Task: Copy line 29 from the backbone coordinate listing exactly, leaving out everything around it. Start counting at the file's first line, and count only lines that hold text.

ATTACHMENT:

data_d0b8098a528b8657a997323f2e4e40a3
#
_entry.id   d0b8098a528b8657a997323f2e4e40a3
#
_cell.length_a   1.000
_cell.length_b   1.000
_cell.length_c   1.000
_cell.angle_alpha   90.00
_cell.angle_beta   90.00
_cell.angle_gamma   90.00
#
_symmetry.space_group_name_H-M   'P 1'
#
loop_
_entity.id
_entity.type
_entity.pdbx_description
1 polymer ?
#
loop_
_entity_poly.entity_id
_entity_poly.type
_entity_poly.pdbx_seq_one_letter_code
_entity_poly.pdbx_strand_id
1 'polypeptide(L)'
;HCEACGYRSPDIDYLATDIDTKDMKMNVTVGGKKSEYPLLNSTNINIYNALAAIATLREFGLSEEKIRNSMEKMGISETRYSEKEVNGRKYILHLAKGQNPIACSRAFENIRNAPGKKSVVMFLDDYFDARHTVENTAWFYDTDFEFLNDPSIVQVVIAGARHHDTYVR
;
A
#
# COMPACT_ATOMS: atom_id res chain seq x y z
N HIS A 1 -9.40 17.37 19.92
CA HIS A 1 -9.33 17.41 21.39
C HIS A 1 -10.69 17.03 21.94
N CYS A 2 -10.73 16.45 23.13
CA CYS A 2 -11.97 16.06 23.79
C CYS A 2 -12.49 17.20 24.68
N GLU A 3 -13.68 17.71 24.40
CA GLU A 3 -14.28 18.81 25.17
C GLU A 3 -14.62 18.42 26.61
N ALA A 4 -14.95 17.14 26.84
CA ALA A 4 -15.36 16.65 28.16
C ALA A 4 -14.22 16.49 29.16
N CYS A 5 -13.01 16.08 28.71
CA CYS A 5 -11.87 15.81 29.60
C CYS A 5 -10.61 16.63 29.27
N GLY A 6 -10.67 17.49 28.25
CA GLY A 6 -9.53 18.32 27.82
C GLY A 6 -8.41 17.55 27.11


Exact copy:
#